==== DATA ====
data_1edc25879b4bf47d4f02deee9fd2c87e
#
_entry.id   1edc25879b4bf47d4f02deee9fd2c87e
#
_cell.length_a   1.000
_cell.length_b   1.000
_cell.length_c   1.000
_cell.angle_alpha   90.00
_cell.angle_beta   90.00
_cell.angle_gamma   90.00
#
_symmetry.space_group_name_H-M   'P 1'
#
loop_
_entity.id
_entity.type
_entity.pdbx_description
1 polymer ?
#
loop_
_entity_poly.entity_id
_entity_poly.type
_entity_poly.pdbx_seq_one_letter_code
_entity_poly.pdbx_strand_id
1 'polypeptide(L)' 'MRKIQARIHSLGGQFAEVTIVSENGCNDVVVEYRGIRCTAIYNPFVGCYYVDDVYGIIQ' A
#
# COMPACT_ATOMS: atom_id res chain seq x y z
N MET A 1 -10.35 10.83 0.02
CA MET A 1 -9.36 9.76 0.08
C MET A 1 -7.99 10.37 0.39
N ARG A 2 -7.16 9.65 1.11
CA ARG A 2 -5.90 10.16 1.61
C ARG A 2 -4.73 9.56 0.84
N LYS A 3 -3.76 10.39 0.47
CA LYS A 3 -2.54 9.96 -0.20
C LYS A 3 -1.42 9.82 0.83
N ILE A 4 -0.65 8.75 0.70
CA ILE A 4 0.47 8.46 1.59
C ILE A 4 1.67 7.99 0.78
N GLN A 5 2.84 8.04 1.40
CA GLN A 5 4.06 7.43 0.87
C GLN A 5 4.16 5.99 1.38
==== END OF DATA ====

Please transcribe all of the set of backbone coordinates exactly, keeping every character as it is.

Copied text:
data_1edc25879b4bf47d4f02deee9fd2c87e
#
_entry.id   1edc25879b4bf47d4f02deee9fd2c87e
#
_cell.length_a   1.000
_cell.length_b   1.000
_cell.length_c   1.000
_cell.angle_alpha   90.00
_cell.angle_beta   90.00
_cell.angle_gamma   90.00
#
_symmetry.space_group_name_H-M   'P 1'
#
loop_
_entity.id
_entity.type
_entity.pdbx_description
1 polymer ?
#
loop_
_entity_poly.entity_id
_entity_poly.type
_entity_poly.pdbx_seq_one_letter_code
_entity_poly.pdbx_strand_id
1 'polypeptide(L)' 'MRKIQARIHSLGGQFAEVTIVSENGCNDVVVEYRGIRCTAIYNPFVGCYYVDDVYGIIQ' A
#
# COMPACT_ATOMS: atom_id res chain seq x y z
N MET A 1 -10.35 10.83 0.02
CA MET A 1 -9.36 9.76 0.08
C MET A 1 -7.99 10.37 0.39
N ARG A 2 -7.16 9.65 1.11
CA ARG A 2 -5.90 10.16 1.61
C ARG A 2 -4.73 9.56 0.84
N LYS A 3 -3.76 10.39 0.47
CA LYS A 3 -2.54 9.96 -0.20
C LYS A 3 -1.42 9.82 0.83
N ILE A 4 -0.65 8.75 0.70
CA ILE A 4 0.47 8.46 1.59
C ILE A 4 1.67 7.99 0.78
N GLN A 5 2.84 8.04 1.40
CA GLN A 5 4.06 7.43 0.87
C GLN A 5 4.16 5.99 1.38